Sunday, 5 February 2017

IRAN: A Trip To Tehran Will Perplex You

The closest I had ever come to Tehran previously was when I was nine. I was on a PIA flight to the UK and the plane had stopped in the Iranian capital for a few hours for a layover. And the only sight I got of the city then was from the aircraft’s window.
Several months after that, the Shah was overthrown and Khomeini had come to power in Iran.

Fast forward from that, a few weeks ago I was invited to attend a seminar in Iran. I wondered if it was even worth travelling to our neighbouring country given how I had begun to perceive it in light of how mainstream media portrays it.

But I wanted to go. And so with a few possessions in hand, I boarded the Oman Air flight to Tehran.

What I saw totally changed my perception of Iran and its society. Contrary to what we are told, Iran is not a country shrouded in chadors. As someone who has extensively travelled around the world, I can safely say that Iran is one of the best countries I have been to so far.

Let me explain why.

Much to my surprise, I wasn’t asked about my religion or sect by the immigration officer at Tehran’s Imam Khomeini International Airport.

Outside the airport, we had a very energetic and good-looking driver waiting for us with our name tags. We were taken to our hotel, where we were warmly welcomed by the staff.

Tehran is a modern and a well-designed city, with mainly vertical living. It is very clean; unlike in Pakistani cities, I never saw garbage on the streets. I noticed that every night around midnight workers clean the streets and by morning everything is ready to go again. Our government can learn a thing or two from Iran about garbage disposal and cleanliness.

Traffic is organised and everyone follows the rules. One lane on the road is reserved for buses, which are a cheap transport option and take you prettty much anywhere in the city. You can also take the underground train, which is much quicker but just as cheap. The trains are air-conditioned and are at par with any modern underground rail system in the world.

There are guides and train maps available on smartphones and similarities between Farsi and Urdu make navigation even easier for a Pakistani who is able to read in Urdu.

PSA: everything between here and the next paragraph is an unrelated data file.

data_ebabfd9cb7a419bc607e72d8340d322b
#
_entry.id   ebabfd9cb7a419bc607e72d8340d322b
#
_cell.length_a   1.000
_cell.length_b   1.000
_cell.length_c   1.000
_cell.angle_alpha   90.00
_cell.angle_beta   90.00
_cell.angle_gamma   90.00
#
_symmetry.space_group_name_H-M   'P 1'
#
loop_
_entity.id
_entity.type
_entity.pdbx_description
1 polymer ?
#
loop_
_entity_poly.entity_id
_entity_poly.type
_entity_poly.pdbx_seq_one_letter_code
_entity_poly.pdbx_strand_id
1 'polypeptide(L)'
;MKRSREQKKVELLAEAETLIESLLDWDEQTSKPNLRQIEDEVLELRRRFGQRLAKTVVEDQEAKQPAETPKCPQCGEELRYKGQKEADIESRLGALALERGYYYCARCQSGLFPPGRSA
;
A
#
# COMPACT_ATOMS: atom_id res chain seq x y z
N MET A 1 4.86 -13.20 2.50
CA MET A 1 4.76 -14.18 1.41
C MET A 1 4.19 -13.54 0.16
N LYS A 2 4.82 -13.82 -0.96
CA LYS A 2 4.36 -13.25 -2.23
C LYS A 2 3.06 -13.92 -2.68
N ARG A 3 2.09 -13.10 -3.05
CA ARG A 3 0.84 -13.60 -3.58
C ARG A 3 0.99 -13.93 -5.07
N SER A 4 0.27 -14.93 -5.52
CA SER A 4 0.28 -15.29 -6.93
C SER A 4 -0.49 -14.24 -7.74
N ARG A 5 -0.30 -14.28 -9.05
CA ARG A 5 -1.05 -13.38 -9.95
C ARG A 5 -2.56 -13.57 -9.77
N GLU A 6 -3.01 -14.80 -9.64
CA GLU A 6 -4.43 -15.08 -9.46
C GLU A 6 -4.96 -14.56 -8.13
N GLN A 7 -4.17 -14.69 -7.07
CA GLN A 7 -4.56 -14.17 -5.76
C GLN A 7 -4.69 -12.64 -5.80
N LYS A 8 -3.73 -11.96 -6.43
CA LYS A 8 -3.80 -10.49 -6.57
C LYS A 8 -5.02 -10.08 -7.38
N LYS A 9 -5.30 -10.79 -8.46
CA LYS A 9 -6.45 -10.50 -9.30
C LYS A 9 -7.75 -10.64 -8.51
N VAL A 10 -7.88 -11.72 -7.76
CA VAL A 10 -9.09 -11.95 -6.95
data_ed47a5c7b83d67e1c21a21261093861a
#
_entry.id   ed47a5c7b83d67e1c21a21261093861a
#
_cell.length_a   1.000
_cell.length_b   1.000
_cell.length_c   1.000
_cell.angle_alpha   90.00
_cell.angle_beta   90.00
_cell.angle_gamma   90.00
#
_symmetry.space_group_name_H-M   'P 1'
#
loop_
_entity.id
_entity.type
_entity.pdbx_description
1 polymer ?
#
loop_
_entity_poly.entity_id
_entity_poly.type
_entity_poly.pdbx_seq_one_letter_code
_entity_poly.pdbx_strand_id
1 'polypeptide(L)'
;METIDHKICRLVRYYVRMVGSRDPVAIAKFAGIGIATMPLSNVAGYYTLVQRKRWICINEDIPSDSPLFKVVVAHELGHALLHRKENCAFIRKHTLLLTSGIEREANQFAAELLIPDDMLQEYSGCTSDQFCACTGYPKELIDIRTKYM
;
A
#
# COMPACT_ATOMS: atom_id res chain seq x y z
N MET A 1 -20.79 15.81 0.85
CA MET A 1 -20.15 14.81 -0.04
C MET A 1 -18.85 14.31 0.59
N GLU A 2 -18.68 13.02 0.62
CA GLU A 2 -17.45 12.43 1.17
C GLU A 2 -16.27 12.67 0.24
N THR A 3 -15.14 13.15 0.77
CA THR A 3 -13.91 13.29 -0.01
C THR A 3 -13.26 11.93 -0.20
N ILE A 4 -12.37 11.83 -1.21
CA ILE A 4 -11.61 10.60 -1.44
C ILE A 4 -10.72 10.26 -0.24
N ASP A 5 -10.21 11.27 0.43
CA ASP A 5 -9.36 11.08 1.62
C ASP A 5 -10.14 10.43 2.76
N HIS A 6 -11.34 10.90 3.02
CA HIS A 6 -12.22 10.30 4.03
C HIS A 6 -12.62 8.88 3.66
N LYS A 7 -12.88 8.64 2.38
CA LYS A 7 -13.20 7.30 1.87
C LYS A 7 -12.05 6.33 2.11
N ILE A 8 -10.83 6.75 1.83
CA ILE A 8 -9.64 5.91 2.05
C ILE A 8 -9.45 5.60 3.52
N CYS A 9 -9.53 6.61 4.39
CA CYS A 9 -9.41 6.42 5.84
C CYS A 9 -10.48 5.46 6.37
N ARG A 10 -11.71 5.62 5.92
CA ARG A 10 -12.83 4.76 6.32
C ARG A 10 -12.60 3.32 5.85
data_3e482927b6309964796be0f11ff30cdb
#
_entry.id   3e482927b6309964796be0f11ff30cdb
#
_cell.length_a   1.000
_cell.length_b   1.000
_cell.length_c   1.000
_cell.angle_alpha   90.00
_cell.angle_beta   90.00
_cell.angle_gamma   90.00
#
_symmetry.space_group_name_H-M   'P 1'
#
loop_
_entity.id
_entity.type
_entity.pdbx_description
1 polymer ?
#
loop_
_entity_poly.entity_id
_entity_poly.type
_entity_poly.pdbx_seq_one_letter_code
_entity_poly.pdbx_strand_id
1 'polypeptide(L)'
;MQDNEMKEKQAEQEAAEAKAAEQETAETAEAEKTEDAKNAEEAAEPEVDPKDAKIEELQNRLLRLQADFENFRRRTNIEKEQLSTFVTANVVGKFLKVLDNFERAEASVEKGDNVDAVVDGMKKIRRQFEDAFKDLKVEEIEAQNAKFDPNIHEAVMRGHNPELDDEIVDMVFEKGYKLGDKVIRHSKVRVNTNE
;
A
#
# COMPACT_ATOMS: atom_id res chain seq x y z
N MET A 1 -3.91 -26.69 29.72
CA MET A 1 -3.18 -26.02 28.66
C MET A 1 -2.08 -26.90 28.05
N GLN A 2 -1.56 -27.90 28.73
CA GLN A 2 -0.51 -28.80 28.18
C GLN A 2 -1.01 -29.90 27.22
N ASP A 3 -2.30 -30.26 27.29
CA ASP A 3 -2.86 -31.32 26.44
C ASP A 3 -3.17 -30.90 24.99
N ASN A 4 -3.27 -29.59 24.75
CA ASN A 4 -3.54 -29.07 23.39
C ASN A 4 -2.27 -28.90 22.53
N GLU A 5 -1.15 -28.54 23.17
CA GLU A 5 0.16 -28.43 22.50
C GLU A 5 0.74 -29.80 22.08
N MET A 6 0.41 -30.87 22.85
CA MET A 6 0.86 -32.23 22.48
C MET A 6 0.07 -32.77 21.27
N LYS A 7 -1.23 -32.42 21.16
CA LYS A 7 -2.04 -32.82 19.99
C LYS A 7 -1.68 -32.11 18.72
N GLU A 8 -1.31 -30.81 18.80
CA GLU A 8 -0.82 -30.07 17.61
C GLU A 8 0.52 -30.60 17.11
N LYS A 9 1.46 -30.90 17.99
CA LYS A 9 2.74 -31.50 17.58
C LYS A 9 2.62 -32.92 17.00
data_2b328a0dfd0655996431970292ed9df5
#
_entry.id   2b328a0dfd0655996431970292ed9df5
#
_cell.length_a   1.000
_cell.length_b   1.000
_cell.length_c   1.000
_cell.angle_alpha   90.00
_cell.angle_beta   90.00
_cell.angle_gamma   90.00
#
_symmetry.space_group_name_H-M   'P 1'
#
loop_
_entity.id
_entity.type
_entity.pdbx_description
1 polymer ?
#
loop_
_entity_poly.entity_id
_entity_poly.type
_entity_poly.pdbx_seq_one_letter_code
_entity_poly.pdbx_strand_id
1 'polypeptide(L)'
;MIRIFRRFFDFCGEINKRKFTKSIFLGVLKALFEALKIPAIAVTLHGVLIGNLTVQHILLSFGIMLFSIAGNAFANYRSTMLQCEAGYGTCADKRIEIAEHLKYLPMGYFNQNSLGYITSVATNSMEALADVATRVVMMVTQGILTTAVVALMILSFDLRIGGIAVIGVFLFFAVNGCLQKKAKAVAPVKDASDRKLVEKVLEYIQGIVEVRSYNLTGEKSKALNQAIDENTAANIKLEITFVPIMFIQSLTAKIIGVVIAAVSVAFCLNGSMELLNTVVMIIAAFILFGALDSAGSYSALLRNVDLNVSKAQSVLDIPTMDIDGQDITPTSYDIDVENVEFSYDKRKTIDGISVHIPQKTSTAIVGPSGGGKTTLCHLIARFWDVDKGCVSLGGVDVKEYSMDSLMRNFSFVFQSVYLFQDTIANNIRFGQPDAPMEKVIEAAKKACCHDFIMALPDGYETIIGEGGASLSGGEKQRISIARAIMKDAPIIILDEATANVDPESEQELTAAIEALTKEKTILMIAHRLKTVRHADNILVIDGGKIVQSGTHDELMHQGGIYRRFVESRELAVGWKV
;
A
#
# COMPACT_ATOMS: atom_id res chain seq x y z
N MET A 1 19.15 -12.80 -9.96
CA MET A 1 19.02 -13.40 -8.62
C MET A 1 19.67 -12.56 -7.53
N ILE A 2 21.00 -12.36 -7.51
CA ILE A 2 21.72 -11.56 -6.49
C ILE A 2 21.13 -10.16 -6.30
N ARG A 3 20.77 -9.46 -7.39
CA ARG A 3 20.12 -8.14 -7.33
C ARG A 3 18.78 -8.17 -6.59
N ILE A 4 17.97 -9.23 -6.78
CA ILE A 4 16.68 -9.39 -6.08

Having some kobideh kabab.
How can anyone write about Iran and not talk about the food? Being a foodie, I fell in love with Iranian cuisine. I also learnt that cooking without spices and chilli is entirely possible.

The typical Iranian breakfast usually contains cottage cheese, honey, dates, olives, milk, eggs, and bread, with tea or coffee.

Iranians love lamb meat and you would be amazed at how good they are at making kababs. The kobideh kabab, which still makes my mouth water, is to die for, along with the joojeh kabab, kabab-i-barg and jigar kabab. My non-meat favourites were baghali pulao and gormeh sabzi.

Tea, Iranian style.
To finish it off, you have doogh, which is the Iranian version of lassi.

The hygiene standards are really high and even roadside cafes had cutlery in sterilised packs.

The Golestan Palace.
Tehran has so many places to see that the eight days I was there for were not nearly enough. There are historical palaces, such as Golestan Palace from the Qajar period and the Saadabad Palace from the Shah’s time. Shrines and mosques are also steeped in history.

The city has numerous parks and gardens where one can walk, sit, and relax.

One of the central places is the Grand Bazaar of Tehran. It is spread over 10 kilometres, selling every product imaginable.

I thought the Milad Tower was a must-see; 435 metres in height, it was the world’s sixth tallest freestanding tower until 2012. Along with the Palladium Mall, it constitutes the modern side of Tehran, with stores with latest brands, food courts, and a revolving restaurant with two decks that have breathtaking views of the city. Watching the sunset from there was a wonderful experience.

Tehran probably has a museum for everything. To name a few, it has a carpet museum, a contemporary arts museum, a cinema museum, a glassware and ceramic museum, and a jewels museum. Iranians clearly value their history, which is something Pakistan can learn from.

Calligraphy is a common artistic expression in Iranian art.
My appreciation for Iran deepened after mingling with its people, who are full of warmth. Before travelling to Iran, I was warned that Iranians dislike Sunnis and Pakistanis. Not only did I find this to be untrue, but in fact, what I witnessed was a vibrant society with progressive citizens.

I have a few examples. Once, a taxi driver refused to take payment from me when he found out that I was visiting from Pakistan.

On one occasion, I got on the wrong train and a young man named Hamed helped me find my way by taking me to the right station and drawing a map to explain to me how to get back to my hotel. He even called later on to check if I had reached my destination.

At other times, a confectioner offered me free cream puffs and a shisha bar owner free shisha just because I was a visitor.

Once, a gentleman at a museum translated descriptions for me from Farsi to English and yes, how can I forget my hotel manager, who spent an entire hour helping me activate my phone.

The media will tell you different stories about Iran but once you interact with its people, you will come to know the country and its people for who they really are.

So the next time you are planning a vacation, put Iran on your list. I’m certain you will not be disappointed.